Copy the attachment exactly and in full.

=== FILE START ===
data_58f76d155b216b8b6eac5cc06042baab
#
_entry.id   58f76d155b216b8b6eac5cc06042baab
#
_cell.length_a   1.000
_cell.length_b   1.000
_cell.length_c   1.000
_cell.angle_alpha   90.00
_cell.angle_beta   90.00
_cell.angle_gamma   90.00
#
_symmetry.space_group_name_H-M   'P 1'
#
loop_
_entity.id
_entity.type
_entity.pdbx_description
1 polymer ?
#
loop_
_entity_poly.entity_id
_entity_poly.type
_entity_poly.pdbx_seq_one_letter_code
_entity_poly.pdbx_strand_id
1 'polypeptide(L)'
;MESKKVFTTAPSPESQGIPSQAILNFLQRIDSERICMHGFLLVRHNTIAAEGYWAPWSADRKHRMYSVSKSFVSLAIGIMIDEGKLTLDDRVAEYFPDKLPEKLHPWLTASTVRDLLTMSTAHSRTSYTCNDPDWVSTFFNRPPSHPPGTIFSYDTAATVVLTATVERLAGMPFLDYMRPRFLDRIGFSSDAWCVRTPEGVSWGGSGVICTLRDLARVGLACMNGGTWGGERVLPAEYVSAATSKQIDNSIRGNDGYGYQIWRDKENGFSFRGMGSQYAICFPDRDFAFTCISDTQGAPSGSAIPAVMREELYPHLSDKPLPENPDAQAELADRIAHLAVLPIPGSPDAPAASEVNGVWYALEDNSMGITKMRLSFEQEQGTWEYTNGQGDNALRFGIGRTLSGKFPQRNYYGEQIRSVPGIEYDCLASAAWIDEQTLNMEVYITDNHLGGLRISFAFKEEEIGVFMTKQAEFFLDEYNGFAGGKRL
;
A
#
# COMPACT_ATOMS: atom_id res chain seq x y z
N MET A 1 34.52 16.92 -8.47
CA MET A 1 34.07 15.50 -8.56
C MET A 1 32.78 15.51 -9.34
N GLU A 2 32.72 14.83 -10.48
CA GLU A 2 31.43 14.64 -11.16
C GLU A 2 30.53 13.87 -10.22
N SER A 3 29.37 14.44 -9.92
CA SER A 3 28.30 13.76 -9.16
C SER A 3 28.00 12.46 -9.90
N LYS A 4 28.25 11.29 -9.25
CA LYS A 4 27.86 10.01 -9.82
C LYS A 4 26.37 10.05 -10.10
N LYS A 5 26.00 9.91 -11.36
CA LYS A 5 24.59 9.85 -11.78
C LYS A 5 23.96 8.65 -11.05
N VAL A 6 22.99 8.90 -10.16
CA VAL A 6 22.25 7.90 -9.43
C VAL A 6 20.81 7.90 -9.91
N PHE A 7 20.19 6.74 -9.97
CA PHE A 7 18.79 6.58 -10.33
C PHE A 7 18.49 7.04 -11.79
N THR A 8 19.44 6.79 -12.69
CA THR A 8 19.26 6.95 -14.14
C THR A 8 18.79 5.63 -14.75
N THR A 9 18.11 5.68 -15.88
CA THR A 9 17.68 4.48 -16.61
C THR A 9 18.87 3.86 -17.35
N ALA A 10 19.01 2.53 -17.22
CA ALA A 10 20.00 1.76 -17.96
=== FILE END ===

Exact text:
data_58f76d155b216b8b6eac5cc06042baab
#
_entry.id   58f76d155b216b8b6eac5cc06042baab
#
_cell.length_a   1.000
_cell.length_b   1.000
_cell.length_c   1.000
_cell.angle_alpha   90.00
_cell.angle_beta   90.00
_cell.angle_gamma   90.00
#
_symmetry.space_group_name_H-M   'P 1'
#
loop_
_entity.id
_entity.type
_entity.pdbx_description
1 polymer ?
#
loop_
_entity_poly.entity_id
_entity_poly.type
_entity_poly.pdbx_seq_one_letter_code
_entity_poly.pdbx_strand_id
1 'polypeptide(L)'
;MESKKVFTTAPSPESQGIPSQAILNFLQRIDSERICMHGFLLVRHNTIAAEGYWAPWSADRKHRMYSVSKSFVSLAIGIMIDEGKLTLDDRVAEYFPDKLPEKLHPWLTASTVRDLLTMSTAHSRTSYTCNDPDWVSTFFNRPPSHPPGTIFSYDTAATVVLTATVERLAGMPFLDYMRPRFLDRIGFSSDAWCVRTPEGVSWGGSGVICTLRDLARVGLACMNGGTWGGERVLPAEYVSAATSKQIDNSIRGNDGYGYQIWRDKENGFSFRGMGSQYAICFPDRDFAFTCISDTQGAPSGSAIPAVMREELYPHLSDKPLPENPDAQAELADRIAHLAVLPIPGSPDAPAASEVNGVWYALEDNSMGITKMRLSFEQEQGTWEYTNGQGDNALRFGIGRTLSGKFPQRNYYGEQIRSVPGIEYDCLASAAWIDEQTLNMEVYITDNHLGGLRISFAFKEEEIGVFMTKQAEFFLDEYNGFAGGKRL
;
A
#
# COMPACT_ATOMS: atom_id res chain seq x y z
N MET A 1 34.52 16.92 -8.47
CA MET A 1 34.07 15.50 -8.56
C MET A 1 32.78 15.51 -9.34
N GLU A 2 32.72 14.83 -10.48
CA GLU A 2 31.43 14.64 -11.16
C GLU A 2 30.53 13.87 -10.22
N SER A 3 29.37 14.44 -9.92
CA SER A 3 28.30 13.76 -9.16
C SER A 3 28.00 12.46 -9.90
N LYS A 4 28.25 11.29 -9.25
CA LYS A 4 27.86 10.01 -9.82
C LYS A 4 26.37 10.05 -10.10
N LYS A 5 26.00 9.91 -11.36
CA LYS A 5 24.59 9.85 -11.78
C LYS A 5 23.96 8.65 -11.05
N VAL A 6 22.99 8.90 -10.16
CA VAL A 6 22.25 7.90 -9.43
C VAL A 6 20.81 7.90 -9.91
N PHE A 7 20.19 6.74 -9.97
CA PHE A 7 18.79 6.58 -10.33
C PHE A 7 18.49 7.04 -11.79
N THR A 8 19.44 6.79 -12.69
CA THR A 8 19.26 6.95 -14.14
C THR A 8 18.79 5.63 -14.75
N THR A 9 18.11 5.68 -15.88
CA THR A 9 17.68 4.48 -16.61
C THR A 9 18.87 3.86 -17.35
N ALA A 10 19.01 2.53 -17.22
CA ALA A 10 20.00 1.76 -17.96